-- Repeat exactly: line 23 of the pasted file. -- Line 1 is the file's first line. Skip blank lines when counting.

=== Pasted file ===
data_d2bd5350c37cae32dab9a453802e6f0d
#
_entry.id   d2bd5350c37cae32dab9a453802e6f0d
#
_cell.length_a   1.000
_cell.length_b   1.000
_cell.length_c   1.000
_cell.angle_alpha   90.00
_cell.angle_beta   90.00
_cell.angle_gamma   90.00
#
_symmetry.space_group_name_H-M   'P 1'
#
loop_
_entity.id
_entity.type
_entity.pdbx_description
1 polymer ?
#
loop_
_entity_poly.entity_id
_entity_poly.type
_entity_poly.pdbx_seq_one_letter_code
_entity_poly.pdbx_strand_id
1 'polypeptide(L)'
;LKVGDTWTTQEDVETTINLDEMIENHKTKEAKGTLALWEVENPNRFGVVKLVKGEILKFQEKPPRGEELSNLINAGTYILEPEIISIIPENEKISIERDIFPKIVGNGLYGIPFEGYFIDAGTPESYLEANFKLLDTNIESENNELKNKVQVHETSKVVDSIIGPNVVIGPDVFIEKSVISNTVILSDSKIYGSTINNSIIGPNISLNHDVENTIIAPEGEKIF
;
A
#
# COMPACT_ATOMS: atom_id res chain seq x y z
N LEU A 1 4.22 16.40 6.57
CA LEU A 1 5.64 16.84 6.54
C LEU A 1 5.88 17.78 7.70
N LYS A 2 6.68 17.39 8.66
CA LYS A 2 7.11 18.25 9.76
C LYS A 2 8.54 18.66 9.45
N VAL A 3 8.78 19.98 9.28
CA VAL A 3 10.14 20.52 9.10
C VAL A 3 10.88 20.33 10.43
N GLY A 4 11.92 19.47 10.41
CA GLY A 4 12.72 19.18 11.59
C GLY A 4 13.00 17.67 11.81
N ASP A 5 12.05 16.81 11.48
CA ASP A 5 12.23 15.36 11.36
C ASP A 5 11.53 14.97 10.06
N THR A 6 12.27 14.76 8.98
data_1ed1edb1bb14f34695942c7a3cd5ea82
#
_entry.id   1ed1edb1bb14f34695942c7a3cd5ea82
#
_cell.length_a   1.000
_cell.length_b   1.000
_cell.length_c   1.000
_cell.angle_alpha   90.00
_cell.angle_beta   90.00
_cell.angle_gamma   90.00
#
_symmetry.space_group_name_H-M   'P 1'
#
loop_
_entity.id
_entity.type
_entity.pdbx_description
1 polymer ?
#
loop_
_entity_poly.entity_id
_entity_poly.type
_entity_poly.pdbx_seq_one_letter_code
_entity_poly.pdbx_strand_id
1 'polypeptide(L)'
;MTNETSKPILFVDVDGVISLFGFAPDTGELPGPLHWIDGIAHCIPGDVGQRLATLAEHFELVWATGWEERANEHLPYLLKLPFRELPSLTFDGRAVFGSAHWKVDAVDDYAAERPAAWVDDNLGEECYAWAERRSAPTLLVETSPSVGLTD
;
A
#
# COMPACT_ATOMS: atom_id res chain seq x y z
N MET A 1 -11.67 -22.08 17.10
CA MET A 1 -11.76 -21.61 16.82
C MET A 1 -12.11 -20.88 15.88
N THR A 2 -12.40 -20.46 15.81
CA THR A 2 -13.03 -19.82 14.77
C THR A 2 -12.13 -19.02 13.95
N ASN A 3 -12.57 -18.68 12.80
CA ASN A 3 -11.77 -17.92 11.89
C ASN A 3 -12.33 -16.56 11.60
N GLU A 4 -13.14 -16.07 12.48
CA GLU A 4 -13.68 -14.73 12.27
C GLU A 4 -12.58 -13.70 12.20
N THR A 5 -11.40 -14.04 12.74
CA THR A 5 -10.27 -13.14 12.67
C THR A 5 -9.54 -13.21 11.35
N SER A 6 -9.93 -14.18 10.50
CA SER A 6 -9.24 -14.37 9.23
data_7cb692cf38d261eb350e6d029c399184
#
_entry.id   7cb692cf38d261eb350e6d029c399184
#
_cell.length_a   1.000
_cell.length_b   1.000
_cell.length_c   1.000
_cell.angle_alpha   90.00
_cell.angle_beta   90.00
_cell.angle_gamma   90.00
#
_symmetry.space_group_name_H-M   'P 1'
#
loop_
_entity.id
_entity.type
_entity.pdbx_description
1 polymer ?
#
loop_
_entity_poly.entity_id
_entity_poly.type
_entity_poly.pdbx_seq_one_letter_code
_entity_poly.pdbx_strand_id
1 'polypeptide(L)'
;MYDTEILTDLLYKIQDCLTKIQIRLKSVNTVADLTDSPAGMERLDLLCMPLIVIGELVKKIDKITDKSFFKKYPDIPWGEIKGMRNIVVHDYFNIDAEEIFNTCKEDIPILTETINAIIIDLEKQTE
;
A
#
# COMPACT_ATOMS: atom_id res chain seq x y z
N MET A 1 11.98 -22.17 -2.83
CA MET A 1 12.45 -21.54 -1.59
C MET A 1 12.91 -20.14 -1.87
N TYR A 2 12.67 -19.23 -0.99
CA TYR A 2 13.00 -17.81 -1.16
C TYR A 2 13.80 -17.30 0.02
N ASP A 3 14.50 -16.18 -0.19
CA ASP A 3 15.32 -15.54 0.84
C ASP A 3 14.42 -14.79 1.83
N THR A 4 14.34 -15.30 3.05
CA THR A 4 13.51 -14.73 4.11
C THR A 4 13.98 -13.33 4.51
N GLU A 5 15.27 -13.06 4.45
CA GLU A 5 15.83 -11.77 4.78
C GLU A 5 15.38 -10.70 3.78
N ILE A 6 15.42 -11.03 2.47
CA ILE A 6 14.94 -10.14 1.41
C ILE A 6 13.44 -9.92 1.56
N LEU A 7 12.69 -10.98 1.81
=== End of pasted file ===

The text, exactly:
_entity_poly.pdbx_seq_one_letter_code